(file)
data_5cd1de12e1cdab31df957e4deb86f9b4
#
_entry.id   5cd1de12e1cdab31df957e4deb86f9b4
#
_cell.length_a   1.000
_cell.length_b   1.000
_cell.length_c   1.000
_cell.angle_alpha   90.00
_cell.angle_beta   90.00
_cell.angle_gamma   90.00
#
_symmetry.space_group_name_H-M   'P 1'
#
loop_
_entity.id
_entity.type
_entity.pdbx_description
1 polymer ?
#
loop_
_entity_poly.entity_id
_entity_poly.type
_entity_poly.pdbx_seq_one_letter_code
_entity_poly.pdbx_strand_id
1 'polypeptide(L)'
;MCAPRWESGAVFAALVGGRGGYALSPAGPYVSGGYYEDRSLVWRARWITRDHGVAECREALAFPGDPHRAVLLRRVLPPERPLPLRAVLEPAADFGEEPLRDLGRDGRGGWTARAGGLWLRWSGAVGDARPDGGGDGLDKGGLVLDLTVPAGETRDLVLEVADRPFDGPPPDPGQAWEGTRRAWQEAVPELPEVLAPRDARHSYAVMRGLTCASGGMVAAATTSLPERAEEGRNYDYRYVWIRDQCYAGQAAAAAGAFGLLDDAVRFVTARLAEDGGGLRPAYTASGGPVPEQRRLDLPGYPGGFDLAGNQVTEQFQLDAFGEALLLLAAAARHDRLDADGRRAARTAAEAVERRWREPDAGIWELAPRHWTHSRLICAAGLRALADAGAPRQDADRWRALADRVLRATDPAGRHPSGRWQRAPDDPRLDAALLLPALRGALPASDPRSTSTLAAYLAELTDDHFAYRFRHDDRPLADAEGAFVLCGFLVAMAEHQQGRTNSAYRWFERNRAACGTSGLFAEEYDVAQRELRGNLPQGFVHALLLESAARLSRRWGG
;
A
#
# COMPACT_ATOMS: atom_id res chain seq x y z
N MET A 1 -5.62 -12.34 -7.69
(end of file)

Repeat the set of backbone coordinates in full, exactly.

data_5cd1de12e1cdab31df957e4deb86f9b4
#
_entry.id   5cd1de12e1cdab31df957e4deb86f9b4
#
_cell.length_a   1.000
_cell.length_b   1.000
_cell.length_c   1.000
_cell.angle_alpha   90.00
_cell.angle_beta   90.00
_cell.angle_gamma   90.00
#
_symmetry.space_group_name_H-M   'P 1'
#
loop_
_entity.id
_entity.type
_entity.pdbx_description
1 polymer ?
#
loop_
_entity_poly.entity_id
_entity_poly.type
_entity_poly.pdbx_seq_one_letter_code
_entity_poly.pdbx_strand_id
1 'polypeptide(L)'
;MCAPRWESGAVFAALVGGRGGYALSPAGPYVSGGYYEDRSLVWRARWITRDHGVAECREALAFPGDPHRAVLLRRVLPPERPLPLRAVLEPAADFGEEPLRDLGRDGRGGWTARAGGLWLRWSGAVGDARPDGGGDGLDKGGLVLDLTVPAGETRDLVLEVADRPFDGPPPDPGQAWEGTRRAWQEAVPELPEVLAPRDARHSYAVMRGLTCASGGMVAAATTSLPERAEEGRNYDYRYVWIRDQCYAGQAAAAAGAFGLLDDAVRFVTARLAEDGGGLRPAYTASGGPVPEQRRLDLPGYPGGFDLAGNQVTEQFQLDAFGEALLLLAAAARHDRLDADGRRAARTAAEAVERRWREPDAGIWELAPRHWTHSRLICAAGLRALADAGAPRQDADRWRALADRVLRATDPAGRHPSGRWQRAPDDPRLDAALLLPALRGALPASDPRSTSTLAAYLAELTDDHFAYRFRHDDRPLADAEGAFVLCGFLVAMAEHQQGRTNSAYRWFERNRAACGTSGLFAEEYDVAQRELRGNLPQGFVHALLLESAARLSRRWGG
;
A
#
# COMPACT_ATOMS: atom_id res chain seq x y z
N MET A 1 -5.62 -12.34 -7.69